Friday, March 19, 2010

To work or not to work.

I have heard it all before. Can you have it all? The age old dilemma for women after having children is that internal debate to either stay at home or be out in the work force. Sometimes you don't have a choice. Sometimes you do. But either way, it's not easy.

For years infertility stole any impulse for my career. I would turn down jobs because of IVF. I would take a project but wished I didn't have to work and could just have a family. I put off taking a heavy stressful full-time job thinking I can't get maternity leave after just starting a new job. In the midst of all the shots, doctor appointments, and pregnancy losses, I lost sight of what my career was going to be. It wasn't my priority.

Now after 2 weeks of working on a freelance project, I am beginning to think about how I can balance motherhood and work. I keep hearing how there is this divide among mothers - those who work and those who do not. There are judgements and insecurities about both decisions. I hear complaints about women who can't imagine not staying at home and providing made-from-scratch everything for their child. Others take offense to working mothers who condescend to stay-at-home-moms.

I have decided to remain Switzerland on this subject. I have yet to enter into the larger mommy world because we are still staying at my parent's house and our baby is so young for it to be relevant. Isn't it just important to do what makes you happy? Maybe there is too much gray in that idea, which is ultimately why maybe women never quite feel satisfied with these options. It's not just about my happiness now, it's about my daughter and my husband too. Before it was expected that women stay at home. Then it was expected that you work too. Now it seems really up to you which way to go. The judgements and subtle jabs that women give each other only really come from a feeling of not being able to do it all. When you are at home all the time you might feel like your career is slipping away. When you are working you might feel you are missing precious moments with your baby. No win situation.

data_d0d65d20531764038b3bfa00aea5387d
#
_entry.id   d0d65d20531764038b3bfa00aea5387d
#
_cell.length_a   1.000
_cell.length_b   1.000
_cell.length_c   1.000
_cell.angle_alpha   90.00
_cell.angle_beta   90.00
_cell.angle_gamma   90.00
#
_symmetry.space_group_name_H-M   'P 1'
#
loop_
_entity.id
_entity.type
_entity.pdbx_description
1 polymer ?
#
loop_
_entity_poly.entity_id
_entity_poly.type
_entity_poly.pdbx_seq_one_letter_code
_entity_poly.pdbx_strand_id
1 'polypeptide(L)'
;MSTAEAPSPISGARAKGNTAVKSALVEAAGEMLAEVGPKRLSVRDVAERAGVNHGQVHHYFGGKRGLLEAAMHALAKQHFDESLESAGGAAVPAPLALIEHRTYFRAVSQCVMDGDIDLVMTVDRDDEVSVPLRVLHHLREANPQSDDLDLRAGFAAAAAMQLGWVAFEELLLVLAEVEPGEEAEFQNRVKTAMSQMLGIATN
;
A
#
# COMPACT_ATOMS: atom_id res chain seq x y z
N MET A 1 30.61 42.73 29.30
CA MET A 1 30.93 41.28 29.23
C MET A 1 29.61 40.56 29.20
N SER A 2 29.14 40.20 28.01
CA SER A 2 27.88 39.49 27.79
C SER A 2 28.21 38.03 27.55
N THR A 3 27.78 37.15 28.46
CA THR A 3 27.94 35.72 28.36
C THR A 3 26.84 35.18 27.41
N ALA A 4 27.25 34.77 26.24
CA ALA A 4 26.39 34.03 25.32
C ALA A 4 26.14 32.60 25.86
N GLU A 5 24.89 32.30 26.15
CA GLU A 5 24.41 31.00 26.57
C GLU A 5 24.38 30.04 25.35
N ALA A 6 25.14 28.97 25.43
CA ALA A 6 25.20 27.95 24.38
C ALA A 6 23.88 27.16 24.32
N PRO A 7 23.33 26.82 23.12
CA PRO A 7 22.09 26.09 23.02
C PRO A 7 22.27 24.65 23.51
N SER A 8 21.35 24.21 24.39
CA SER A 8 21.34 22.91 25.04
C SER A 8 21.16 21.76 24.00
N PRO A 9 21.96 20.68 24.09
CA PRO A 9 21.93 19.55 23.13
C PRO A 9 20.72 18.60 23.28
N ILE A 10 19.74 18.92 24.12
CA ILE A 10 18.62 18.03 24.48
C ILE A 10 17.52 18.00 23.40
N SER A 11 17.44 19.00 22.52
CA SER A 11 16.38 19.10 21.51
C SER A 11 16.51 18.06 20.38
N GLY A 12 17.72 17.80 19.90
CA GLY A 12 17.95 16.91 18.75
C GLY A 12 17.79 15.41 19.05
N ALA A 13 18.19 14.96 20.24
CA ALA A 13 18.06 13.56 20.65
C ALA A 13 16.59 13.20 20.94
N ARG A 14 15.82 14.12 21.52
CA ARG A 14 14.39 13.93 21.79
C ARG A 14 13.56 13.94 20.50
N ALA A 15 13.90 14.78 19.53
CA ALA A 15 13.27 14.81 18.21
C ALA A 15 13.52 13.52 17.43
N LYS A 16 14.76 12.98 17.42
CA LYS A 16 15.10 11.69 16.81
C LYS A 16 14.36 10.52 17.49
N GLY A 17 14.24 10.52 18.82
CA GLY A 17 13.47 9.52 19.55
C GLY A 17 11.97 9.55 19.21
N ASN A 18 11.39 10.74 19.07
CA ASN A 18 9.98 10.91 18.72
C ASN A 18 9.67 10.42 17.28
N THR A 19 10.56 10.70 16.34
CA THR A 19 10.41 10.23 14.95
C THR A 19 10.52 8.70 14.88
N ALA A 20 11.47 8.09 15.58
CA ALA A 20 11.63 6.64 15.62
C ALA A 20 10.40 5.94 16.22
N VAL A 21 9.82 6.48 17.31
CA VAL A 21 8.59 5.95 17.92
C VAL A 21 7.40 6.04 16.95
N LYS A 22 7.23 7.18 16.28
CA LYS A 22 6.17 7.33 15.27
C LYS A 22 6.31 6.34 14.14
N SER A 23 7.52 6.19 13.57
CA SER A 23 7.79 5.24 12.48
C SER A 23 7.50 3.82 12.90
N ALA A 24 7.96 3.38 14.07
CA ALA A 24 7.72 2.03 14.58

My plan is to find as many cool parents who are chilled out and open-minded. There are parents who judge or compete or preach or brag or compare children. These types of people just make you feel bad, so I plan to stay away from these parents as best I can. The last thing I want is to question myself, especially with all my infertility baggage. With so many levels of concerns about your baby - a) keeping them alive b) making sure they develop healthy and strong c) nurturing them for the person they will grow to become, you just have to do what feels right to you.

So my newest challenge is riding the roller coaster of making decisions about my career while trying to be the best mom I can. Again, better than the roller coaster ride of IVF. Luckily, part of what infertility has taught me is to tune out the noise. It has taught me well that the definition of motherhood is an infinite amount of things.

Tuesday, March 9, 2010

My tribe is all around me

Like I have said before, I wish there was a secret handshake for infertiles. Just some way of knowing we belong to the same tribe. But funnily, as I dawn the cap of donor egg mother via gestational carrier (quite a mouthful), I have unexpectedly run into tribe members all around me.